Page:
Because I am both lazy and stupid, I initially decided to parse Yaml files as strings, hunting for the info I needed with functions like stristr(). This was for the cron scripts that iterate over the sites using the Codewi.se software. Since the software was built using the Symfony framework, there are a lot of Yaml files. Since the cron
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scripts live outside of Symfony,
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and iterate over every site on our servers, I couldn’t use the built-in Symfony tools to parse the Yaml.
Thankfully, the team behind Symfony broke up the software into easy to use components. I just downloaded and installed sfYaml. This was easy to install, and now I’m parsing the Yaml files in a reliable way.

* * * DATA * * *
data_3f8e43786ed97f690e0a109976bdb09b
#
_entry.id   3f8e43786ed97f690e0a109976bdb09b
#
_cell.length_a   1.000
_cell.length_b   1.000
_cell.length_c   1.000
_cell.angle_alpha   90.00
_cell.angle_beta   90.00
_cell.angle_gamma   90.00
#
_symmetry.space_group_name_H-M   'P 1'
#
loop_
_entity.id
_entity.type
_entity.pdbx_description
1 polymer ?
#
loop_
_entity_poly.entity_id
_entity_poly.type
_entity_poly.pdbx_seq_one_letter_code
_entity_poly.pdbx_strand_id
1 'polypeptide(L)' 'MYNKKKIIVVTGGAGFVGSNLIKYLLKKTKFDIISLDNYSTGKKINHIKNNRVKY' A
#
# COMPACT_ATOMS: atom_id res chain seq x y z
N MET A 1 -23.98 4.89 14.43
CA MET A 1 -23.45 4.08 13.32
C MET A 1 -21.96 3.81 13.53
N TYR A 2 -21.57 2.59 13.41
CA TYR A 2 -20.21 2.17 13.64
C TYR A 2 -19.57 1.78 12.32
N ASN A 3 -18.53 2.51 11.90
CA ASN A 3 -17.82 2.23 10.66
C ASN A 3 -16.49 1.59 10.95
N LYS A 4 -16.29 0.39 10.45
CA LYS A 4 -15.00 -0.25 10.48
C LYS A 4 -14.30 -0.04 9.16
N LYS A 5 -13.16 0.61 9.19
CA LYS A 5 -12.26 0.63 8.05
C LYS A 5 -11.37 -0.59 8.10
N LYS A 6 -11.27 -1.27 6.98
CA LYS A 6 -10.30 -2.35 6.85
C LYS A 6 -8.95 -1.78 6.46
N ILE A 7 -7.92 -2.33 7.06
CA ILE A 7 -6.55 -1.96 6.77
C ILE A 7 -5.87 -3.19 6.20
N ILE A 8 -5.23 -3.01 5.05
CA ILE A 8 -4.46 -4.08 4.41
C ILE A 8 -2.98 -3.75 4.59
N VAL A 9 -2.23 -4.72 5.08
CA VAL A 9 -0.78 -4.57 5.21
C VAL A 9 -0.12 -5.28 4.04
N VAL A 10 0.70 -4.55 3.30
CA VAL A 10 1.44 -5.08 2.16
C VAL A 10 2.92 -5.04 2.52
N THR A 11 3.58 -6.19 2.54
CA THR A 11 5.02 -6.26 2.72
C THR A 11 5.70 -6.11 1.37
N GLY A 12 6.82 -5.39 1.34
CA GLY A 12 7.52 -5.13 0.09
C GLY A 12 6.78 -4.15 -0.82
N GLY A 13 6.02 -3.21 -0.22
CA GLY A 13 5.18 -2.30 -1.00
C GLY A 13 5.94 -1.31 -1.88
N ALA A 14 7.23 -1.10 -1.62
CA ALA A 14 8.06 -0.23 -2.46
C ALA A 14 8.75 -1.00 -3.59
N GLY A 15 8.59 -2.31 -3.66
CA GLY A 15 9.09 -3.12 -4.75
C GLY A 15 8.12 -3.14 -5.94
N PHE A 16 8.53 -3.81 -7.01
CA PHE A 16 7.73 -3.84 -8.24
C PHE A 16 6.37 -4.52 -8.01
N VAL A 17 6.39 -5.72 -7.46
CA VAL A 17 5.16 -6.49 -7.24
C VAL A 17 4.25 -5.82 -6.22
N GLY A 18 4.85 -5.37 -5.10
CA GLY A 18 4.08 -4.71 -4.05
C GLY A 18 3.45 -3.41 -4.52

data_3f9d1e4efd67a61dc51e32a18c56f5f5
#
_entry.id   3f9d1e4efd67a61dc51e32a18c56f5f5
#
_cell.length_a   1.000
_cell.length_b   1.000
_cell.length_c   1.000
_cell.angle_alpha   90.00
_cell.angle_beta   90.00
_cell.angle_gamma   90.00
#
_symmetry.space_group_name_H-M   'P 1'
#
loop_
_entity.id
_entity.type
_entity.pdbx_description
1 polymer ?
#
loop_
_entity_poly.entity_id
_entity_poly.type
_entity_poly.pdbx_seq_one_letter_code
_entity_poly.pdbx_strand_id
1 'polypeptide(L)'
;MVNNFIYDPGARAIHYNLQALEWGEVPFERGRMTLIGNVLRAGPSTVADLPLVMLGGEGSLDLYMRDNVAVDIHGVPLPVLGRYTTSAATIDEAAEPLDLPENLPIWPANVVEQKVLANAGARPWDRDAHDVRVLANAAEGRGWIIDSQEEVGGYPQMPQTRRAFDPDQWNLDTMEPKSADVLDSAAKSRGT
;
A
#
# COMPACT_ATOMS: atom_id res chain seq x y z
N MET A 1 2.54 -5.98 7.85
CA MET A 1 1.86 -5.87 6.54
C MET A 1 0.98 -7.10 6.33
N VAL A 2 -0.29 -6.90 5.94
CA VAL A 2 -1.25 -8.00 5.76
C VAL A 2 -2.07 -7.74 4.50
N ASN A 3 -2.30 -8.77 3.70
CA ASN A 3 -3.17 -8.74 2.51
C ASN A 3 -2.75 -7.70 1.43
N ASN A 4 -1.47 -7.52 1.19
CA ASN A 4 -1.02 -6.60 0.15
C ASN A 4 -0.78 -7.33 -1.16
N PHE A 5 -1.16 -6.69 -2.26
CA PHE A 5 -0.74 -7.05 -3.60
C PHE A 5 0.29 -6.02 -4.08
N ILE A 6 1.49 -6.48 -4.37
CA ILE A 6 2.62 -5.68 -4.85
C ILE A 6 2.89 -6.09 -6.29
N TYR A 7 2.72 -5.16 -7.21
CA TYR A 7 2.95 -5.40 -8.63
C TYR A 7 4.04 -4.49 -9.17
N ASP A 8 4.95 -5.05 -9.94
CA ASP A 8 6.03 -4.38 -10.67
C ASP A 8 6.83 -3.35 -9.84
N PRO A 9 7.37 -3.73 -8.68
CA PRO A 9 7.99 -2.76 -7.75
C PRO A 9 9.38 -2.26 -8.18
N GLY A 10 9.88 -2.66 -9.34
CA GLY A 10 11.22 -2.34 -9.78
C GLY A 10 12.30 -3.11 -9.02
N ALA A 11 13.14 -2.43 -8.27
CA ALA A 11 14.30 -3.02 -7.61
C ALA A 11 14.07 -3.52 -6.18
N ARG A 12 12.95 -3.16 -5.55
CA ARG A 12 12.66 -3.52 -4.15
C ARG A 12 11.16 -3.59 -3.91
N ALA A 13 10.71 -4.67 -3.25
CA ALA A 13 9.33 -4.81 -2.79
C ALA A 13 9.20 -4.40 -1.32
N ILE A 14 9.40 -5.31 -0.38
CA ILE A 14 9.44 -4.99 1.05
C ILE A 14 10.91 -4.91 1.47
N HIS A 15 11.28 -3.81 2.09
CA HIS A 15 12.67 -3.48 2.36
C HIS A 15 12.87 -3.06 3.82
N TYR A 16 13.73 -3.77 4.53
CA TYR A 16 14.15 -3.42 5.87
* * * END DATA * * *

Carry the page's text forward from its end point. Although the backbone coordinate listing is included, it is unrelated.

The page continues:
Read about symfony tasks – they can be run from the command line (and cron), and live inside the application – meaning you have access to the config, the models, and all of symfony’s tools.
Maerlyn, thank you, but Symfony tasks weren’t really an option for me. I need the cron script to be able to run for thousands of websites, each with their own configuration. Symfony tasks always want to grab the yaml files from the local project, of which they are a part. If I used Symfony tasks, I’d have to have a separate entry in the crontab for each site, potentially thousands. Instead, I decided to write the cron scripts to loop over every site, no matter how many sites there are. This means I only need to make one entry in the crontab.